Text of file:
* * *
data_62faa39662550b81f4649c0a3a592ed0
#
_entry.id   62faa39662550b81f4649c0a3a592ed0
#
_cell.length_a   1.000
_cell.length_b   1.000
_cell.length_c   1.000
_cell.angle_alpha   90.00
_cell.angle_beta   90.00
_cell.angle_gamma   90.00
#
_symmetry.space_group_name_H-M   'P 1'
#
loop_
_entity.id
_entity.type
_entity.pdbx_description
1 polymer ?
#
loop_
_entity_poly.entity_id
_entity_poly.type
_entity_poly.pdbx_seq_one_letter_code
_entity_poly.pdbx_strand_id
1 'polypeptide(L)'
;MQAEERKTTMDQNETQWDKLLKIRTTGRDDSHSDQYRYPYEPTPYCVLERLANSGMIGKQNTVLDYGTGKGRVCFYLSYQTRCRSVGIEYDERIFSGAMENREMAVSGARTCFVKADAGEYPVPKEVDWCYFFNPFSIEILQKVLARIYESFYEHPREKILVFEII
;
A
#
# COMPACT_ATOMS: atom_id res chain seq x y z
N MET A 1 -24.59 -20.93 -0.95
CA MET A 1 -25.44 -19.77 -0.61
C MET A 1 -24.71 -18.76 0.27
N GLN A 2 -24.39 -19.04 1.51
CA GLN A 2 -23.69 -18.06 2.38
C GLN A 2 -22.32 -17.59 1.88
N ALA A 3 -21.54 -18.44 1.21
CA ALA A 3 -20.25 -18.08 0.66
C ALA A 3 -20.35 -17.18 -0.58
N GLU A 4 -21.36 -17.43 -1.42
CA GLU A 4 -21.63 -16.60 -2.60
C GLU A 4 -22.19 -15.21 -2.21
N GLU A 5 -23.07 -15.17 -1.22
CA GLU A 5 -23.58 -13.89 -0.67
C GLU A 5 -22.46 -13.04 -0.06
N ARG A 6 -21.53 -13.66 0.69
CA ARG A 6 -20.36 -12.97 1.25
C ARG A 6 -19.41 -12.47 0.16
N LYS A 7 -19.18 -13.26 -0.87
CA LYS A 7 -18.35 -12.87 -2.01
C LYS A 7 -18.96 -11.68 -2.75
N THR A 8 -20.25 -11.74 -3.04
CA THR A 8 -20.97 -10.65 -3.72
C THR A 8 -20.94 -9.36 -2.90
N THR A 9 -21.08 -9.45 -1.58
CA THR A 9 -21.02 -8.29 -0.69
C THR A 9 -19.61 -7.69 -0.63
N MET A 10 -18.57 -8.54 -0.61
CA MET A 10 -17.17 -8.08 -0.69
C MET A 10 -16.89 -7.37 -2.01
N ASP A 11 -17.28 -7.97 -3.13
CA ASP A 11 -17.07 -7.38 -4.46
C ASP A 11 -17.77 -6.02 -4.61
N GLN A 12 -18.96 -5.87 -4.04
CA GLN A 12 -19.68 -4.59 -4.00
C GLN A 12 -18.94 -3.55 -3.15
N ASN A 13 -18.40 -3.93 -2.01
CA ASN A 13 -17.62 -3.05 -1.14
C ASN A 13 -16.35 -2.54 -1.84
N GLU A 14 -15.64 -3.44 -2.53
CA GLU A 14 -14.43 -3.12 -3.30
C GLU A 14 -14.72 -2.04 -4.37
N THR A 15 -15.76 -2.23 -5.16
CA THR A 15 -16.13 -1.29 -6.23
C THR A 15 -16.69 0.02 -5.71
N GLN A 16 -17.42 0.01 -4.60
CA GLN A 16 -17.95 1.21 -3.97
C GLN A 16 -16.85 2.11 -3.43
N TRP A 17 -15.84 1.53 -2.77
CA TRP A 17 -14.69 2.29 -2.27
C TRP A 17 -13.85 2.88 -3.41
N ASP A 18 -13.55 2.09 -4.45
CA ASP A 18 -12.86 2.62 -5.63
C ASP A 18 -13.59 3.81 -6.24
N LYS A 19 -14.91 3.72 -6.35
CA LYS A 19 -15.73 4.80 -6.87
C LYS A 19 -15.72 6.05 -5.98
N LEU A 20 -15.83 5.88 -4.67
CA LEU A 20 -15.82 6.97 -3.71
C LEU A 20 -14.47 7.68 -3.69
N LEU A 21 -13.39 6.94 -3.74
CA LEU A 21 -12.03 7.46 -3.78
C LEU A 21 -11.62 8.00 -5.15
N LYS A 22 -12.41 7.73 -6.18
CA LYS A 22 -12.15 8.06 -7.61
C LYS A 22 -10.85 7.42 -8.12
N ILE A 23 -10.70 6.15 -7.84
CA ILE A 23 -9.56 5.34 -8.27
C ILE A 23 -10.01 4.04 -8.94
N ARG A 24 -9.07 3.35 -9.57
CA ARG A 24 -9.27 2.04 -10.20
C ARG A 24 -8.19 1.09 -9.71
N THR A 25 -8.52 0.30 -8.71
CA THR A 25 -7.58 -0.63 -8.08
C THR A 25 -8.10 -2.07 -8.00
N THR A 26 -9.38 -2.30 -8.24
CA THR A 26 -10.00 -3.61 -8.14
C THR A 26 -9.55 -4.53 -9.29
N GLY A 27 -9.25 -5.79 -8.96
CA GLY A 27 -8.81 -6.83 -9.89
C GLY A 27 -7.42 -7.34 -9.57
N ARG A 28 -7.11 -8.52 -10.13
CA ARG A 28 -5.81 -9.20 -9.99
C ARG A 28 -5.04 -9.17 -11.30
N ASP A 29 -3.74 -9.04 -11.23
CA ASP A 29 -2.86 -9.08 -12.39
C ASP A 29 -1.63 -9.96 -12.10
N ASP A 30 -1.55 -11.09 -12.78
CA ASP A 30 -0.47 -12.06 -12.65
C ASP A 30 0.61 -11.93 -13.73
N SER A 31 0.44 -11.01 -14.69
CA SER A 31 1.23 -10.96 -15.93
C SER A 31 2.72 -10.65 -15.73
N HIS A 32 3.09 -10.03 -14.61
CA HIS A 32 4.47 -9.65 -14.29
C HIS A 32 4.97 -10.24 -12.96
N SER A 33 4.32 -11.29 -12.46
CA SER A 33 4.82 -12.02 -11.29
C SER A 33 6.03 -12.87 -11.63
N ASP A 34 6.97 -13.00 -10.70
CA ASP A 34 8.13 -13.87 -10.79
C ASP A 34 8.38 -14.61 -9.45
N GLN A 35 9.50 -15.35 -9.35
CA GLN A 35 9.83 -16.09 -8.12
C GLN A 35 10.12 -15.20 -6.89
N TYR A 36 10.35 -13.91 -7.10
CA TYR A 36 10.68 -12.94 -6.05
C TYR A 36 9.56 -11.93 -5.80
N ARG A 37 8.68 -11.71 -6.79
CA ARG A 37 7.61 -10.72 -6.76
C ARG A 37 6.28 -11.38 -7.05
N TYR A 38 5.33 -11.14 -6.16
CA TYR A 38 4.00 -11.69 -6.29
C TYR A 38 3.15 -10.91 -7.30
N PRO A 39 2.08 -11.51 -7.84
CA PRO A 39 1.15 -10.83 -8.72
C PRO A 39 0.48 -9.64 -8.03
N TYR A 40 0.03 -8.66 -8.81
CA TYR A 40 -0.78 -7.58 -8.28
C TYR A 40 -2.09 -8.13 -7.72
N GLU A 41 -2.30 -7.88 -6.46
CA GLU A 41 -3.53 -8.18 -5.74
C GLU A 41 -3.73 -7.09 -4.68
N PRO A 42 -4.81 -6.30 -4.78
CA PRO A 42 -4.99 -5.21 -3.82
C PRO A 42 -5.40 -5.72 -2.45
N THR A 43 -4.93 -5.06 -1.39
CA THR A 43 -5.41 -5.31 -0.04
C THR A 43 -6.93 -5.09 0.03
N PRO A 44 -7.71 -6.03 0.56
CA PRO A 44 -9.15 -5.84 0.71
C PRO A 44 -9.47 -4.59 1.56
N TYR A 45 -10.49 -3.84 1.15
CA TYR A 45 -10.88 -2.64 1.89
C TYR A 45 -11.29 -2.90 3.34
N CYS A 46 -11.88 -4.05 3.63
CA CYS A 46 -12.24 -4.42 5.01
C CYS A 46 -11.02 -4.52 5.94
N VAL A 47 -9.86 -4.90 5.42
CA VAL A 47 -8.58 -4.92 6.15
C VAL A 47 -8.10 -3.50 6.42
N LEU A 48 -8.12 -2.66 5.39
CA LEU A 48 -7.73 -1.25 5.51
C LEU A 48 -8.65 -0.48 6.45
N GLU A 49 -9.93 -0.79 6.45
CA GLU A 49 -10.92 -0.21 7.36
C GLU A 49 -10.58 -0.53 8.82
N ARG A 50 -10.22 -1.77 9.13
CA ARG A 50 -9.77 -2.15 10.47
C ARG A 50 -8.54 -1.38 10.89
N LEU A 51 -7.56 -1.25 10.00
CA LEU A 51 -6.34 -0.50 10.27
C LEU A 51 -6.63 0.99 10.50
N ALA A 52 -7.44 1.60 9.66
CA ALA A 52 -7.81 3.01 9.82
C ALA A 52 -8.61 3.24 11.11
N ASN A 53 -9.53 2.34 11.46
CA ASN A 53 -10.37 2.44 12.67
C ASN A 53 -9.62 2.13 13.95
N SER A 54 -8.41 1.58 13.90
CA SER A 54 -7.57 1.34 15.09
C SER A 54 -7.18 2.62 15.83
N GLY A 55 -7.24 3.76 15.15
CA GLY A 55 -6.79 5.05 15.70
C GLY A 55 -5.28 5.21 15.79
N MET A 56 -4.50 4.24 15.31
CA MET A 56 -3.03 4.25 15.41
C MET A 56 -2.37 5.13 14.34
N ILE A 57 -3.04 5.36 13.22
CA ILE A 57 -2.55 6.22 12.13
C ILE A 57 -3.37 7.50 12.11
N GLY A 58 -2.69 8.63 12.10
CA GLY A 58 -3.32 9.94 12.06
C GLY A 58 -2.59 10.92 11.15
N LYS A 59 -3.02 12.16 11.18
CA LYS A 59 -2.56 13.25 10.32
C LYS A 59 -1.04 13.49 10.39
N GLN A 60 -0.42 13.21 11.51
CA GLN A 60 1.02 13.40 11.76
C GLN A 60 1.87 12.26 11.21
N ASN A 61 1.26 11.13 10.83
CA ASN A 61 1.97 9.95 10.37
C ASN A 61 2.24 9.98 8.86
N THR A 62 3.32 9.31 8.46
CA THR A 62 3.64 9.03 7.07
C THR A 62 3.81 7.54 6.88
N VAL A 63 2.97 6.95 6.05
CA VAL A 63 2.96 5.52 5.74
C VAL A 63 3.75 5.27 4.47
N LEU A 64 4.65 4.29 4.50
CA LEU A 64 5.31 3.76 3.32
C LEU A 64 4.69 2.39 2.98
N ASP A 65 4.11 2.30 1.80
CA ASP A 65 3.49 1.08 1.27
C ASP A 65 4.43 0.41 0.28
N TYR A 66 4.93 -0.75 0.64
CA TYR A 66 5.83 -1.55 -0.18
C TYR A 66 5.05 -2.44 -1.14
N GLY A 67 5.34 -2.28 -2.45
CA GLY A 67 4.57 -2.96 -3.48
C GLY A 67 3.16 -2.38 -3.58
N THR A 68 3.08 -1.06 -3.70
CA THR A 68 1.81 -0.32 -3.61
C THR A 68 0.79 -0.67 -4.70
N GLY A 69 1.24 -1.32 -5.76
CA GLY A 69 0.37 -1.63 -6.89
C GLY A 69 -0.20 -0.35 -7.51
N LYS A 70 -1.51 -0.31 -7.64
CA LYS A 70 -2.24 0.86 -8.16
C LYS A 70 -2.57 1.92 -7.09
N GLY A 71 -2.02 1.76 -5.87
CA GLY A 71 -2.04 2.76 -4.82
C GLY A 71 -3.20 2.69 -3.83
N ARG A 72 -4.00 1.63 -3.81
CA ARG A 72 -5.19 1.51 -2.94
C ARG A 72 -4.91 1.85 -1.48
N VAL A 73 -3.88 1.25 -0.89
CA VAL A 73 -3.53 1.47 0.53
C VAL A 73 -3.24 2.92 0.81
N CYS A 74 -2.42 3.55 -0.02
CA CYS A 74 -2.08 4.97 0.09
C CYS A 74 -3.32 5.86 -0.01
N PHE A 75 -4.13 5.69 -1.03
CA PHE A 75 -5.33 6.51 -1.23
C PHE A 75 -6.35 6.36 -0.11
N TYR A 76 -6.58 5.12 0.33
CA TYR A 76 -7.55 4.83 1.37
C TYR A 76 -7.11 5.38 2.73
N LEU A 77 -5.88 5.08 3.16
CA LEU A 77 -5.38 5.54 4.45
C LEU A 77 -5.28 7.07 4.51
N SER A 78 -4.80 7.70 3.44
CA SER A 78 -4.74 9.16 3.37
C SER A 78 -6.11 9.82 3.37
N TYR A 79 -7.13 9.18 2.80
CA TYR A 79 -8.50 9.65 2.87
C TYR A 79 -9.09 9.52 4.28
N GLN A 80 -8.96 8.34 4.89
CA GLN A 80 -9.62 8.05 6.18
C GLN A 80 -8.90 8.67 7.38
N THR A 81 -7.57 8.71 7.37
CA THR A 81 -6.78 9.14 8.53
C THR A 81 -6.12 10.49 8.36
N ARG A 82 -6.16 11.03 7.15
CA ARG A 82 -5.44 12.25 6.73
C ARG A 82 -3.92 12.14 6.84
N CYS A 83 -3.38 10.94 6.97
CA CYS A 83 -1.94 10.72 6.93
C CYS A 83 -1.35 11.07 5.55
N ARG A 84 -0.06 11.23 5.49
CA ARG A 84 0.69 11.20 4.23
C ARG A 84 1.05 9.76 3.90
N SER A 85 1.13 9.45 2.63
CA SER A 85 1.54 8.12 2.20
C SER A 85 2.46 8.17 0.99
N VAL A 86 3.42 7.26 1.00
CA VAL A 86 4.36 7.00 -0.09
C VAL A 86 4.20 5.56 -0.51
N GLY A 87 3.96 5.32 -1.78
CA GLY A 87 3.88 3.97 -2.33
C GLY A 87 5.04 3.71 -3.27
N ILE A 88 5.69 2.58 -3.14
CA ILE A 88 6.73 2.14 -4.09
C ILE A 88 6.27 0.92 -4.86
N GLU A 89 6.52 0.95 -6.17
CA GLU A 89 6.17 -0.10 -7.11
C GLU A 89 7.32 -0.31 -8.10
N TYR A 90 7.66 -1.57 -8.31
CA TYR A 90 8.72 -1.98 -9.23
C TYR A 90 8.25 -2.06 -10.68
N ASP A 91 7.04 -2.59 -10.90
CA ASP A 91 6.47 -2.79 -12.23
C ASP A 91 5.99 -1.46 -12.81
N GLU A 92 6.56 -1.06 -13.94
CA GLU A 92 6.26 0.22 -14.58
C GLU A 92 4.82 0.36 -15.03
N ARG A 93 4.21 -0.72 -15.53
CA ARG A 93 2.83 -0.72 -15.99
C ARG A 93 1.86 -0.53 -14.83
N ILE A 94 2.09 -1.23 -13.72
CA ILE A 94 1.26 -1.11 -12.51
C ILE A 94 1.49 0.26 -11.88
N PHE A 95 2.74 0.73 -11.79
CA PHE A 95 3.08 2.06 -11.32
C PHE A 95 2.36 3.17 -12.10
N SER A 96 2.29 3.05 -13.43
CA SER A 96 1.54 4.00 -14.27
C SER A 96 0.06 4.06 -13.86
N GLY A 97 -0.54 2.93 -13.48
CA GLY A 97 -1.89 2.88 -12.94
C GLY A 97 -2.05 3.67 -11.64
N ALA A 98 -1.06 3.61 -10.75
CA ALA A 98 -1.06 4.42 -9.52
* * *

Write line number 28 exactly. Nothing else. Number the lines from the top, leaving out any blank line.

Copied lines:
A